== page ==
‘It’s not so much that he’s a didactic person telling you how to play, as much as how to understand the piece, how to look at the piece, how to bring the colours out. I think it’s what any great teacher does. I don’t like when people talk in platitudes.’
Mishka Rushdie Momen: Janáček – Sonata I.X.1905
Her recent recital programme of the Mozart C Minor Fantasy, Janacek Sonata, Schumann Waldszenen, and Beethoven op.101 focussed on a journey from darkness to light, and deliberately had no interval.
‘It’s my favourite thing – it keeps the concentration, and you feel so much more the narrative of the pieces. I feel like the more I can concentrate on stage and the more I’m thinking about the music and less about myself and “am I playing well and do they like me”, the more I’m thinking about how I can communicate the piece, the calmer and freer I feel.
‘It’s not about you, it’s about the music coming through you.’
One of the challenges that pianists often face is the fact that a different instrument awaits you at each new destination. Does this technical adjustment ever compromise Mishka’s interpretation?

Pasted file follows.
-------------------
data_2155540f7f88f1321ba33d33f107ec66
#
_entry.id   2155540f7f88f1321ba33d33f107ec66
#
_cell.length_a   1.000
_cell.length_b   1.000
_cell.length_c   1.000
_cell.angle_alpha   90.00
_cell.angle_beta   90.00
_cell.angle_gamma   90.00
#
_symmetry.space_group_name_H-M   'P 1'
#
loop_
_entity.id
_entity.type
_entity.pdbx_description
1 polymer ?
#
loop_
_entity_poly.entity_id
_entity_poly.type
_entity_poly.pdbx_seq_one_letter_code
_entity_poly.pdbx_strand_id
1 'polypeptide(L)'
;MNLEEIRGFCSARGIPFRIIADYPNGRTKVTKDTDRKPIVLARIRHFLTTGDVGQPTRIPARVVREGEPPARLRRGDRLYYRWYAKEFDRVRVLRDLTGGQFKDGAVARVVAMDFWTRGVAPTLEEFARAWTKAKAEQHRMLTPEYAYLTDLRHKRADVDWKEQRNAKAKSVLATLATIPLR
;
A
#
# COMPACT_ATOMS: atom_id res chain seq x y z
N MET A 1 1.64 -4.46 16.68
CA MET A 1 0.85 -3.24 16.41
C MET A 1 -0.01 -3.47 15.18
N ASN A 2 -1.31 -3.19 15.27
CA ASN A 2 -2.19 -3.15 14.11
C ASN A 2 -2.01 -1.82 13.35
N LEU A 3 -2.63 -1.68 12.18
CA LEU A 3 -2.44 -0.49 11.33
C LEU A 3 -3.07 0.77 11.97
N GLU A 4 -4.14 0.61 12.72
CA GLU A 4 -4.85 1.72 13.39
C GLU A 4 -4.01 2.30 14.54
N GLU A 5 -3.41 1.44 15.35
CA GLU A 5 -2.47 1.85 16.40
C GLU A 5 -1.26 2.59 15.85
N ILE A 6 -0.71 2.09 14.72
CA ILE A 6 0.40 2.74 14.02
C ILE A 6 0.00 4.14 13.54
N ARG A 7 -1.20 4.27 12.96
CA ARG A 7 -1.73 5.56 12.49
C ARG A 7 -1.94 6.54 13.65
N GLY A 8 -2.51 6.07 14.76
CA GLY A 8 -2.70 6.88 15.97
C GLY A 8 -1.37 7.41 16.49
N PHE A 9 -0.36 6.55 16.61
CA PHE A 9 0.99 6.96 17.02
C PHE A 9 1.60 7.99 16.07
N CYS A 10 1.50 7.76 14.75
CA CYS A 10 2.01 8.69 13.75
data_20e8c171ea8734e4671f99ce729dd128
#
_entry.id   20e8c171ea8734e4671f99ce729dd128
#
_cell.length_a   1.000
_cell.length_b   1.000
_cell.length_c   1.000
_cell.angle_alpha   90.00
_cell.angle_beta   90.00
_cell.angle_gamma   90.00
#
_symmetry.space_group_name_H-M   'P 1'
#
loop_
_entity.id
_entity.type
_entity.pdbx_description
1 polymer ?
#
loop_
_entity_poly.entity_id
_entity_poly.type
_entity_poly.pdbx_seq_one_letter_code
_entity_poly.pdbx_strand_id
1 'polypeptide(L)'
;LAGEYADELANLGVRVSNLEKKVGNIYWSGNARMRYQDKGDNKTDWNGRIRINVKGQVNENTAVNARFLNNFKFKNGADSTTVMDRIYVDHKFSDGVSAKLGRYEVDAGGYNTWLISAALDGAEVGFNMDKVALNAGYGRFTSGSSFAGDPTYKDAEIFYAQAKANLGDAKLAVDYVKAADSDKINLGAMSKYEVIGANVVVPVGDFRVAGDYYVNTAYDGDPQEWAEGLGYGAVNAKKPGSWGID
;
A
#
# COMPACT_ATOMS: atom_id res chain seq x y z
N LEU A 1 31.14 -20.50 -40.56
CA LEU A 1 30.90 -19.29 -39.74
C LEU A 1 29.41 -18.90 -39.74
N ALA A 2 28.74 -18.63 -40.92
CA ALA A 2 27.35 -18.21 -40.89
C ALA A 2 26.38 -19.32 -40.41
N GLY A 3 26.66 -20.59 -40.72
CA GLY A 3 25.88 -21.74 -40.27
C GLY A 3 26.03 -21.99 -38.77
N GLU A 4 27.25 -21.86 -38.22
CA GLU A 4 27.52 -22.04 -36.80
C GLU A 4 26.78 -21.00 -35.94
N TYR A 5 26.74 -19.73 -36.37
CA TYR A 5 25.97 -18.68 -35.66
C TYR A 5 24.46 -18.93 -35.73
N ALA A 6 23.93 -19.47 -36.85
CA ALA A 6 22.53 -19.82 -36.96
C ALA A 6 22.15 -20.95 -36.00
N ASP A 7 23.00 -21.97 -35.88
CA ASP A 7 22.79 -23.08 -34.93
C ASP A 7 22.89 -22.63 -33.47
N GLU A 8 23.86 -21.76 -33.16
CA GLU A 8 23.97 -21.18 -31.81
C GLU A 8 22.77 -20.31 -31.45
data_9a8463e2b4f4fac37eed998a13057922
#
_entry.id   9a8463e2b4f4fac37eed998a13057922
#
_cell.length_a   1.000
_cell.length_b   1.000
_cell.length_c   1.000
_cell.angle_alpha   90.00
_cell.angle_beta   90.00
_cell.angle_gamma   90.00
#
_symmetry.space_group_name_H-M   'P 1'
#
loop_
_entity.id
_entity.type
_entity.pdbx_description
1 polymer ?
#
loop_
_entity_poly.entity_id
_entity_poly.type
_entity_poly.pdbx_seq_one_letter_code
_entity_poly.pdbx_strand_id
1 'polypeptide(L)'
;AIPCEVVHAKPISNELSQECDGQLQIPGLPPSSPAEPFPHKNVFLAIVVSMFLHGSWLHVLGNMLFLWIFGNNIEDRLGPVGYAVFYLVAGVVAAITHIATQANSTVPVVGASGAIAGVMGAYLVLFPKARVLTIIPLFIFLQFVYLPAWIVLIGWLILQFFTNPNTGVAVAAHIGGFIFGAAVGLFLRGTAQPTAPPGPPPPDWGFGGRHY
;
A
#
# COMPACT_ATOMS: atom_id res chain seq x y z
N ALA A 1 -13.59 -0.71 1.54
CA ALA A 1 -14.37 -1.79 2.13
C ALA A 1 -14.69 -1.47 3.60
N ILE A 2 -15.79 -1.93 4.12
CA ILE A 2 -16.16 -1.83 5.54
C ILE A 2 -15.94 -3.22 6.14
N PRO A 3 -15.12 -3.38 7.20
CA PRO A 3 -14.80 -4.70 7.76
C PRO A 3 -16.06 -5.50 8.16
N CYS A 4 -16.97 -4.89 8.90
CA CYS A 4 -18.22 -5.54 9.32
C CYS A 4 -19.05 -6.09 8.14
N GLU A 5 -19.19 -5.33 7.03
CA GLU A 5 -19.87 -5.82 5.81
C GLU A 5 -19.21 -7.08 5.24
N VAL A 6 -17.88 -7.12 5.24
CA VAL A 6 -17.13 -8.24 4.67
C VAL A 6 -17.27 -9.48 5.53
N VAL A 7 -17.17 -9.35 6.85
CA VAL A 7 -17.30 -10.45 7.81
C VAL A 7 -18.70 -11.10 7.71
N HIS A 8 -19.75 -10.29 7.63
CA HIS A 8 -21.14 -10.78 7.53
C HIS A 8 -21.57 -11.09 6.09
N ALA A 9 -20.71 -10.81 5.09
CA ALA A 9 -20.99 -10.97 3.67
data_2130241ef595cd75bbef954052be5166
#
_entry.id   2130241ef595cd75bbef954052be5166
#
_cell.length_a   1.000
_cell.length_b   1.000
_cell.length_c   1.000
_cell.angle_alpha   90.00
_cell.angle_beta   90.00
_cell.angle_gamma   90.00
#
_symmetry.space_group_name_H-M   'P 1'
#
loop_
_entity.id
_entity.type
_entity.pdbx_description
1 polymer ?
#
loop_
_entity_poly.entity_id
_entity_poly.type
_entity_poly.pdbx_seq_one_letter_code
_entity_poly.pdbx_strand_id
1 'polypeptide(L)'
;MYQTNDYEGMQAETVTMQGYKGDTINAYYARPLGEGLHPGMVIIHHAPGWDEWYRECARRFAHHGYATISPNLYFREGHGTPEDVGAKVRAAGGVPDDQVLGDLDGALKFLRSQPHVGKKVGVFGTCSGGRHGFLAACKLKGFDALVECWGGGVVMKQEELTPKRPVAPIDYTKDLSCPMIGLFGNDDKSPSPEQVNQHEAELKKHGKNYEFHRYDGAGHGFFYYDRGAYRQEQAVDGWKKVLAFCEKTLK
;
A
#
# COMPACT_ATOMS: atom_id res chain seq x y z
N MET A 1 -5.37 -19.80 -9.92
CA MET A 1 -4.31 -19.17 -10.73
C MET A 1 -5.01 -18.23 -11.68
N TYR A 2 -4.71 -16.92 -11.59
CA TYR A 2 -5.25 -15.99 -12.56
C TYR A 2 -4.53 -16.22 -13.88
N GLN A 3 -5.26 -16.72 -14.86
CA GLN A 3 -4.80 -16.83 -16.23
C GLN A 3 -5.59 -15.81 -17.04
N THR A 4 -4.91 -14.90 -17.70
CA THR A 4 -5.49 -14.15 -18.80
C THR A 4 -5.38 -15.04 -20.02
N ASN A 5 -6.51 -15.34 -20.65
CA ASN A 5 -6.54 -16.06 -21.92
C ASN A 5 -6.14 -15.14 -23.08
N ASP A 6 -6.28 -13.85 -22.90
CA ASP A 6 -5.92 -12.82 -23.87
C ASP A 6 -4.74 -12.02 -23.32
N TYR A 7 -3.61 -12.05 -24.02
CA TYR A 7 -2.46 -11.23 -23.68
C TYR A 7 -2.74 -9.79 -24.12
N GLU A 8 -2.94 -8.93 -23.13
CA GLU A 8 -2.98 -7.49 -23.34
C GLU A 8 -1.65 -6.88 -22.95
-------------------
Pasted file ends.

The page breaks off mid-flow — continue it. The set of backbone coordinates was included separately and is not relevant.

‘If you have a bad instrument it’s a shame because you sometimes feel you have to make compromises. But basically no, because I have a shape in my head of how I want the piece to go, and I try to make it happen. There’s a lot you can do with imagination and willpower!’
If Mishka had to give one piece of advice to younger musicians, it would be that ‘you should only do it if you feel like you couldn’t possibly do anything else.
‘But there are so many things wrong with the way the music industry is built, it can be very distracting and destabilising. I don’t know if it’s the right way or if I’m doing the right thing, because I’m still obviously building, I’m still at the start, but the more I concentrate on my playing and my work then things will fall into place.’
With this said, downtime is also incredibly important. ‘Most of my spare time is spent on recovery!’ Mishka laughs. Walking is also important: ‘it helps clear your head, gives you space.’
Outside of classical music, Mishka is a fan of Bob Dylan. ‘He’s a beautiful writer, and has a wonderful imagination, and makes wonderful images. People always talk about the lyrics being more important than the music, but the way he phrases is incredibly musical, very instinctive.’
Above all, her passion for performing shines through, and her devotion to the instrument is clear. ‘I don’t remember the first moment I thought ‘yes, I want to do this’; I just can’t remember a time when I didn’t want to play the piano. I feel it probably wasn’t from my first moment, but it feels like it was.’
Mishka Rushdie Momen – Schumann Sonata no. 1 in F sharp minor